The House and Senate are in session this week, but votes won’t take place until Tuesday evening in observance of Rosh Hashanah. They are entering the final week to pass an interim government funding bill before fiscal 2022 funds expire on Friday.
The Senate will take the initiative to introduce the continuing resolution, but as of this weekend, the text of the bill has not been released. Sen. Joe Manchin (D-WV) is pushing for 60 votes for his energy-authorizing legislation so it can be included in the bill. It is likely that the House will have to consider and pass the continuing resolution with very little time this weekend.
A bipartisan group of Agriculture Committee senators hopes to confirm three nominees by unanimous consent this week. This includes: Alexis Taylor as the Department of Agriculture’s Undersecretary of Agriculture for Trade and Foreign Agricultural Affairs; Jose Emilio Esteban as Undersecretary of the Ministry of Agriculture for Food Security; and Vincent Garfield Logan as a member of the Farm Credit Administration Board of Directors.
On Tuesday, Vice President Kamala Harris will be in Japan for the funeral of former Prime Minister Shinzo Abe. On Wednesday, President Biden will host the first U.S.-Pacific island nations summit.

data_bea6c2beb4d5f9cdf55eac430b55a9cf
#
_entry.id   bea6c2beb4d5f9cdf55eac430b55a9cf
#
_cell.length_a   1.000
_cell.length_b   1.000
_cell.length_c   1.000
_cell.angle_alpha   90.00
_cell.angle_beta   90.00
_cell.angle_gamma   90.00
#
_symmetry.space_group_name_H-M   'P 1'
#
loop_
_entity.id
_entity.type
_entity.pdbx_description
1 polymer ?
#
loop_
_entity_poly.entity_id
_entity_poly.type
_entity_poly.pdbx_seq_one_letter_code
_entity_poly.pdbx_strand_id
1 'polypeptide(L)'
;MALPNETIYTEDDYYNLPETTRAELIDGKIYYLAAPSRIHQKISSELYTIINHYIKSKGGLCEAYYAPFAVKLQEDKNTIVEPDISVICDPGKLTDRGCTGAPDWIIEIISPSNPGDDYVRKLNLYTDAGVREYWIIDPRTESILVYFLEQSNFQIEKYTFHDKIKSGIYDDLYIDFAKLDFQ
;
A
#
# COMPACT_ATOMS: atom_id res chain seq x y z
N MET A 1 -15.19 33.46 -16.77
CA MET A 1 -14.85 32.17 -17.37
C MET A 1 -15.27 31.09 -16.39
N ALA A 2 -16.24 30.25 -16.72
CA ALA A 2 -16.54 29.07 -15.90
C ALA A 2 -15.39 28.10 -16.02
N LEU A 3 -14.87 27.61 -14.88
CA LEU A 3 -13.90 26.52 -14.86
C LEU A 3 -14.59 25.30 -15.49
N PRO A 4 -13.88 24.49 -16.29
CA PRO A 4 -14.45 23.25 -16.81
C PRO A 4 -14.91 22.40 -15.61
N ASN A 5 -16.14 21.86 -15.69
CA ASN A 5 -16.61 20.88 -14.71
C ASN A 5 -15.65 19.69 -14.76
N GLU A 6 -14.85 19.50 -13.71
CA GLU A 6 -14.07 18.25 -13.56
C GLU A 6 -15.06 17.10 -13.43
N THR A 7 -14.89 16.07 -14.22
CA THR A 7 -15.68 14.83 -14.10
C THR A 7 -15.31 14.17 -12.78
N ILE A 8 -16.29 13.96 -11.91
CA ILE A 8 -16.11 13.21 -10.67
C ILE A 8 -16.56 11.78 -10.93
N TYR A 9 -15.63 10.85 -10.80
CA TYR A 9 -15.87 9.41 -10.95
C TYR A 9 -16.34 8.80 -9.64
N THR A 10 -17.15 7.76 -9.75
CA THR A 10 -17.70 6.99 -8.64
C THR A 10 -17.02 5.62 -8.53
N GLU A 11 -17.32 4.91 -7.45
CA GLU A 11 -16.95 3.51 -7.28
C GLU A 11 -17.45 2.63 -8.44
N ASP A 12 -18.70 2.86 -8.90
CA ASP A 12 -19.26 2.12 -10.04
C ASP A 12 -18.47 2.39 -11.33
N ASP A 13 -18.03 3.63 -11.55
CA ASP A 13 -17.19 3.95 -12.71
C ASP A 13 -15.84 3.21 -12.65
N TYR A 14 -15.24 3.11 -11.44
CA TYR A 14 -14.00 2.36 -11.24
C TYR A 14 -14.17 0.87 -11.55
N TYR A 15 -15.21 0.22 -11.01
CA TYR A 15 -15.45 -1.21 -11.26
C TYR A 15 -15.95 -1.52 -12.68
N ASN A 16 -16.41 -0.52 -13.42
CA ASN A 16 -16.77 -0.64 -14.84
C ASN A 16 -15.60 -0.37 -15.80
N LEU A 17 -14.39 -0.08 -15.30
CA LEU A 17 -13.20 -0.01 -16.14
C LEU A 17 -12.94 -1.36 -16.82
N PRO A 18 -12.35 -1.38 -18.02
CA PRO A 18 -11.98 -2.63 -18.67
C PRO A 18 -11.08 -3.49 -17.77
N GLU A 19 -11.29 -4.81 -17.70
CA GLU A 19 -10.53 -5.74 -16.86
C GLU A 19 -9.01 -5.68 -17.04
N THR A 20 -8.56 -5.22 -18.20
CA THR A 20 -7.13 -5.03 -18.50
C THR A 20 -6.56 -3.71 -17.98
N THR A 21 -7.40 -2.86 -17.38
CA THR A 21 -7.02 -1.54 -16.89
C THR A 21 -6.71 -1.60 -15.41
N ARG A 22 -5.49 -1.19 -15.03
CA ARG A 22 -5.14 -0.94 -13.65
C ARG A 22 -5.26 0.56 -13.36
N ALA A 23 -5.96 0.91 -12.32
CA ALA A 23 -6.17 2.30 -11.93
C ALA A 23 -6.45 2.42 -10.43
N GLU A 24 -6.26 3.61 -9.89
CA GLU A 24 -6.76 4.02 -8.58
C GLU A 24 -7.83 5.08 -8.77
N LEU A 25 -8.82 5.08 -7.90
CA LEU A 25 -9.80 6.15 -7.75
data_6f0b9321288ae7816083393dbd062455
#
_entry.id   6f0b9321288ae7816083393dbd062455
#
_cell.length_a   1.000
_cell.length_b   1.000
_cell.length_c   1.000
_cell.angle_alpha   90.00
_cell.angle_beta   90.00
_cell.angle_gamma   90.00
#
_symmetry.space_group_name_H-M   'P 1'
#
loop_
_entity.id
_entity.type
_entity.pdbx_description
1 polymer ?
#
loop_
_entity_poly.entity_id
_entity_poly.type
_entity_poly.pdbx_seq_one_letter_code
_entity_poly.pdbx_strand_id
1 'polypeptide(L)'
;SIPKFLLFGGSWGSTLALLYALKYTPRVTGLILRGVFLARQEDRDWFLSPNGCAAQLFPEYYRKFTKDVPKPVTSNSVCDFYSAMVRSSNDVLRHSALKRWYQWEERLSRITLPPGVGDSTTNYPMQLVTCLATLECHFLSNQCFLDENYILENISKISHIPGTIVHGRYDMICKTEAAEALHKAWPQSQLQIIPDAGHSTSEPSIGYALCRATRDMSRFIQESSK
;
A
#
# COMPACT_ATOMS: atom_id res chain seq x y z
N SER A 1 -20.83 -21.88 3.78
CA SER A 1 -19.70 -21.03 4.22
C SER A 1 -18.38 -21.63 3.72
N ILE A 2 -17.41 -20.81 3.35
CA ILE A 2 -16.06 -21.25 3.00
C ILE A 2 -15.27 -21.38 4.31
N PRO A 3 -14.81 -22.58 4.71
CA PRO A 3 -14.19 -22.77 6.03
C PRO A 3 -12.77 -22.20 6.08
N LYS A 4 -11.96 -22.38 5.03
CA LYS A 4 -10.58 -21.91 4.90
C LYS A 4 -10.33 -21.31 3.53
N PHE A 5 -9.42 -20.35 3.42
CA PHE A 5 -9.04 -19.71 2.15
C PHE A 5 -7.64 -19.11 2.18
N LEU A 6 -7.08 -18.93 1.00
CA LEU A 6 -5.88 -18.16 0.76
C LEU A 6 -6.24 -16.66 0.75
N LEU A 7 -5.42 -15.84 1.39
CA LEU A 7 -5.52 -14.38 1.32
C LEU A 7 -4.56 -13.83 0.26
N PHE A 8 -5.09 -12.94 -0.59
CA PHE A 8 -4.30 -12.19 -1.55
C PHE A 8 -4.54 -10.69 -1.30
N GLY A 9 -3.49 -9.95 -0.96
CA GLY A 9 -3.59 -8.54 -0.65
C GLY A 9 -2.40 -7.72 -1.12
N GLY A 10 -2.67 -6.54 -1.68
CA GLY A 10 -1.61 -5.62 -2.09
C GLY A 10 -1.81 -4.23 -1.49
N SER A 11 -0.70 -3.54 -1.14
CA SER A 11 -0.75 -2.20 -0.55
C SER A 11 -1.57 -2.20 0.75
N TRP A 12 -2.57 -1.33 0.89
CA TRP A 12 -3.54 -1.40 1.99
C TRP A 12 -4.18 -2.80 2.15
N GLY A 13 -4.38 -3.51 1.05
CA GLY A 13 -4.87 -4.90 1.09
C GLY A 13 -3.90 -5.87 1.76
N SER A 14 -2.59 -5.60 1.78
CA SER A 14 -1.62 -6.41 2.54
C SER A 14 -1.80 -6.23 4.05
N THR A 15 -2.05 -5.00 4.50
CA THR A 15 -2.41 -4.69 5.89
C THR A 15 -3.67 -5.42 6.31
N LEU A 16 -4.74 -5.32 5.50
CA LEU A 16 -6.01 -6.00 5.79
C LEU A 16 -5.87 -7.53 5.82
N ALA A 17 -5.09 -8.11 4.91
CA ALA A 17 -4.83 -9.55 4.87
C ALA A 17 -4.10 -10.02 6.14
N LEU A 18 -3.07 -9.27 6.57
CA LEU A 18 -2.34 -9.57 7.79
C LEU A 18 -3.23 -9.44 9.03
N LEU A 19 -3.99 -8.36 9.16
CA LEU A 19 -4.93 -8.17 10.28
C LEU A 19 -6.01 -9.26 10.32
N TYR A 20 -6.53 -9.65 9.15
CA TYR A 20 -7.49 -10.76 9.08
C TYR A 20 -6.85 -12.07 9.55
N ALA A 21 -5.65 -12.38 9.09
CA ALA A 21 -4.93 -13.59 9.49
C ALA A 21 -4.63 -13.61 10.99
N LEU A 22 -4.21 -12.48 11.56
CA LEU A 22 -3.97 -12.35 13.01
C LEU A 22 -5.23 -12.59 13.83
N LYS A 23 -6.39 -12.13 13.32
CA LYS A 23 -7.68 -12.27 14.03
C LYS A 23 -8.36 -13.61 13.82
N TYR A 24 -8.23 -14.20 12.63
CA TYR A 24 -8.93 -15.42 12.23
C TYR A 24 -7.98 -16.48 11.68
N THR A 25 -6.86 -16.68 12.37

On Wednesday, the House will reconvene to consider several suspended bills.
- S.4900 – SBIR and STTR Extension Act of 2022 (Sen. Cardin – Small Business). The bill would authorize through fiscal year 2025 small business innovation research, small business technology transfer and other pilot programs.
- HR 8956 – FedRAMP Authorization Act (Rep. Connolly – Oversight and Reform). The bill would formally authorize the Federal Risk and Authorization Management Program (FedRAMP), a government-wide program designed to standardize the use of cloud computing services and ensure they meet federal security requirements.
- HR 8466 – Chai Suthammanont Healthy Federal Workplaces Act of 2022, as amended (Rep. Connolly – Oversight and Reform). The measure would require federal agencies to publish plans to protect employees and contractors during a declared nationwide public health emergency for an infectious disease.